Alaska durable power of attorney laws arefound in Alaska Statutes, Title 13, Chapter 26, Article 5 (Powers of Attorney). A power of attorney is a legal instrument that authorizes another person to act on behalf of the person authorizing. The person who executes the power of attorney is called the principal, and the person who is authorized to act on behalf of the principal is called an Agent or Attorney-in-Fact. A durable power of attorney is an instrument that continues to be in effect even if the principal is disabled or incapacitated. According to Section 13.26.350, the principal should have specifically expressed his/her intention about the continuation of power of attorney even after principal’s disability or incapacity.
The agent’s acts on behalf of the principal when the principal is incapacitated will have the same effect as if the principal was not incapacitated. However, if a court appoints a conservator the agent will be answerable to the conservator as if to the principal. The principal’s death does not revoke or invalidate the actions of the agent when acted without actual knowledge of principal’s death, and the agent’s actions will bind the principal’s successors. The principal should specify the date of revocation in the power of attorney.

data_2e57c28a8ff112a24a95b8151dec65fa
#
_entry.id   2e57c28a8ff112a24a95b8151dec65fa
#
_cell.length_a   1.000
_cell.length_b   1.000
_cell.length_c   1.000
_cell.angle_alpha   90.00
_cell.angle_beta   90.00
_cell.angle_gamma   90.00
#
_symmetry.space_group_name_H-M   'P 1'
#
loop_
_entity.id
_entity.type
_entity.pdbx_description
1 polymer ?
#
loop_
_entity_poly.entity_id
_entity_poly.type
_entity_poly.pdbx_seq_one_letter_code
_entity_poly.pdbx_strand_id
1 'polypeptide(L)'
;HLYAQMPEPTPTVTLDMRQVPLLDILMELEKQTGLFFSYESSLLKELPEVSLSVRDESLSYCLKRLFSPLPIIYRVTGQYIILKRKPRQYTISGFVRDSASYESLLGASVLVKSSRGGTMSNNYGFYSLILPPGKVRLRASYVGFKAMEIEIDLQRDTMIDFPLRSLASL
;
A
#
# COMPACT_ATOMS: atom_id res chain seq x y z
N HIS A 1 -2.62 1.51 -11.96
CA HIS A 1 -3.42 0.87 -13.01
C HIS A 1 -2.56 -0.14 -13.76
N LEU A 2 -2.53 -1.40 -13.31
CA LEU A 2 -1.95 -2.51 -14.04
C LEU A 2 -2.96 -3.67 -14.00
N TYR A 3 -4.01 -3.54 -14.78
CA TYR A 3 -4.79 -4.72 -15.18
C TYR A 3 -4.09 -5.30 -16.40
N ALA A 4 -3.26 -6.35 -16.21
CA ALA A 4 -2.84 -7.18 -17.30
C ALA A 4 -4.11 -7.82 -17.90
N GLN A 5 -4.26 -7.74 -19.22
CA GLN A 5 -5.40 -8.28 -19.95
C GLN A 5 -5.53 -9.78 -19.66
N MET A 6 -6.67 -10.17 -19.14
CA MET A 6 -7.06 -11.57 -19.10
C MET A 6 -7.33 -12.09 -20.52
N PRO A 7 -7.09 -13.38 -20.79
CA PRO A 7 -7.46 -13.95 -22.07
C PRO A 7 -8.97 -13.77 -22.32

When a principal becomes disabled, disability is established by an affidavit. Generally, two physicians of similar qualification should sign the affidavit after examining the principal.